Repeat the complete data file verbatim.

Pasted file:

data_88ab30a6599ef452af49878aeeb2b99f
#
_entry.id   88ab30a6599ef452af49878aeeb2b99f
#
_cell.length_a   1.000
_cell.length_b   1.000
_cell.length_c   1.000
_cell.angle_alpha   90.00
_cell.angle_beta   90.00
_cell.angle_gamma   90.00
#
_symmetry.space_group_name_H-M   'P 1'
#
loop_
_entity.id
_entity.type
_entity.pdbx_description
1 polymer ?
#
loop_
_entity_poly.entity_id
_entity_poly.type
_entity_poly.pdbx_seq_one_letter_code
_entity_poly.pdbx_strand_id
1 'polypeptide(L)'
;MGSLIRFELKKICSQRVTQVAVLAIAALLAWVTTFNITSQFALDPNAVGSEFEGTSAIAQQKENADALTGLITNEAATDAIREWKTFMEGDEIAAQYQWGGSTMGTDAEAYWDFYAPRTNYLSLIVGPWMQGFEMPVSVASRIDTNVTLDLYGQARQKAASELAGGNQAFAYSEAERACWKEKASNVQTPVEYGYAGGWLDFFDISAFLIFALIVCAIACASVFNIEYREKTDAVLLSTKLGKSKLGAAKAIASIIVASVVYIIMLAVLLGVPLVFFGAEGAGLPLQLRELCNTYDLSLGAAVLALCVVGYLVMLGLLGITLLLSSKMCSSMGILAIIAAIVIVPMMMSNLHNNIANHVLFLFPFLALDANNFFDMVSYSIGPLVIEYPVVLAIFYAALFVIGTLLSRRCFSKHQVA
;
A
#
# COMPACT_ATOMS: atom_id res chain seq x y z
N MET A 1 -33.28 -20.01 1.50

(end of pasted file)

data_88ab30a6599ef452af49878aeeb2b99f
#
_entry.id   88ab30a6599ef452af49878aeeb2b99f
#
_cell.length_a   1.000
_cell.length_b   1.000
_cell.length_c   1.000
_cell.angle_alpha   90.00
_cell.angle_beta   90.00
_cell.angle_gamma   90.00
#
_symmetry.space_group_name_H-M   'P 1'
#
loop_
_entity.id
_entity.type
_entity.pdbx_description
1 polymer ?
#
loop_
_entity_poly.entity_id
_entity_poly.type
_entity_poly.pdbx_seq_one_letter_code
_entity_poly.pdbx_strand_id
1 'polypeptide(L)'
;MGSLIRFELKKICSQRVTQVAVLAIAALLAWVTTFNITSQFALDPNAVGSEFEGTSAIAQQKENADALTGLITNEAATDAIREWKTFMEGDEIAAQYQWGGSTMGTDAEAYWDFYAPRTNYLSLIVGPWMQGFEMPVSVASRIDTNVTLDLYGQARQKAASELAGGNQAFAYSEAERACWKEKASNVQTPVEYGYAGGWLDFFDISAFLIFALIVCAIACASVFNIEYREKTDAVLLSTKLGKSKLGAAKAIASIIVASVVYIIMLAVLLGVPLVFFGAEGAGLPLQLRELCNTYDLSLGAAVLALCVVGYLVMLGLLGITLLLSSKMCSSMGILAIIAAIVIVPMMMSNLHNNIANHVLFLFPFLALDANNFFDMVSYSIGPLVIEYPVVLAIFYAALFVIGTLLSRRCFSKHQVA
;
A
#
# COMPACT_ATOMS: atom_id res chain seq x y z
N MET A 1 -33.28 -20.01 1.50